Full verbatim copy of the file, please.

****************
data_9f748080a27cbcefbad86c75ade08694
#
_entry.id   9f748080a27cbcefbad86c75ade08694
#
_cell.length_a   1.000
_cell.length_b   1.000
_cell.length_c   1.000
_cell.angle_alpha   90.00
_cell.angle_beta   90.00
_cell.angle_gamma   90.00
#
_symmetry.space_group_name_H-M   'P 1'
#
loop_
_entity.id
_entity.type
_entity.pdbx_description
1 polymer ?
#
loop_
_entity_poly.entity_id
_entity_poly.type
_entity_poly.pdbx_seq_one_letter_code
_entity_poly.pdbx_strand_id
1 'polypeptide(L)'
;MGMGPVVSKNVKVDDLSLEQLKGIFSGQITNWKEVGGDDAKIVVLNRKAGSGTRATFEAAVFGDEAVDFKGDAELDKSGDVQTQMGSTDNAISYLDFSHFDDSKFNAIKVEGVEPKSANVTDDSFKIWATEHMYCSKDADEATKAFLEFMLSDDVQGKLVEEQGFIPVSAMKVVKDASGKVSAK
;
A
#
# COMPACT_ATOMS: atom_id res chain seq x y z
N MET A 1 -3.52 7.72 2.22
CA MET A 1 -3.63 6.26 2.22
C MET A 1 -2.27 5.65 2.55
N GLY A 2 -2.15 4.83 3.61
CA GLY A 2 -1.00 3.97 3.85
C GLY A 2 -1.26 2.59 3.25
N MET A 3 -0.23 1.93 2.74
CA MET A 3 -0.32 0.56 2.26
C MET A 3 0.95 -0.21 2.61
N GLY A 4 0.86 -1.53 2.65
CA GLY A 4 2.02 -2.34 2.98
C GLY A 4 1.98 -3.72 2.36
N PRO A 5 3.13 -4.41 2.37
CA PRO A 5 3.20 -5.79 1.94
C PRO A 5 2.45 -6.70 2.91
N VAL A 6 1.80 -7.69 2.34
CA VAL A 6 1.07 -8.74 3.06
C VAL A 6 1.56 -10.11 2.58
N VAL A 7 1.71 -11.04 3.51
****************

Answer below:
data_9f748080a27cbcefbad86c75ade08694
#
_entry.id   9f748080a27cbcefbad86c75ade08694
#
_cell.length_a   1.000
_cell.length_b   1.000
_cell.length_c   1.000
_cell.angle_alpha   90.00
_cell.angle_beta   90.00
_cell.angle_gamma   90.00
#
_symmetry.space_group_name_H-M   'P 1'
#
loop_
_entity.id
_entity.type
_entity.pdbx_description
1 polymer ?
#
loop_
_entity_poly.entity_id
_entity_poly.type
_entity_poly.pdbx_seq_one_letter_code
_entity_poly.pdbx_strand_id
1 'polypeptide(L)'
;MGMGPVVSKNVKVDDLSLEQLKGIFSGQITNWKEVGGDDAKIVVLNRKAGSGTRATFEAAVFGDEAVDFKGDAELDKSGDVQTQMGSTDNAISYLDFSHFDDSKFNAIKVEGVEPKSANVTDDSFKIWATEHMYCSKDADEATKAFLEFMLSDDVQGKLVEEQGFIPVSAMKVVKDASGKVSAK
;
A
#
# COMPACT_ATOMS: atom_id res chain seq x y z
N MET A 1 -3.52 7.72 2.22
CA MET A 1 -3.63 6.26 2.22
C MET A 1 -2.27 5.65 2.55
N GLY A 2 -2.15 4.83 3.61
CA GLY A 2 -1.00 3.97 3.85
C GLY A 2 -1.26 2.59 3.25
N MET A 3 -0.23 1.93 2.74
CA MET A 3 -0.32 0.56 2.26
C MET A 3 0.95 -0.21 2.61
N GLY A 4 0.86 -1.53 2.65
CA GLY A 4 2.02 -2.34 2.98
C GLY A 4 1.98 -3.72 2.36
N PRO A 5 3.13 -4.41 2.37
CA PRO A 5 3.20 -5.79 1.94
C PRO A 5 2.45 -6.70 2.91
N VAL A 6 1.80 -7.69 2.34
CA VAL A 6 1.07 -8.74 3.06
C VAL A 6 1.56 -10.11 2.58
N VAL A 7 1.71 -11.04 3.51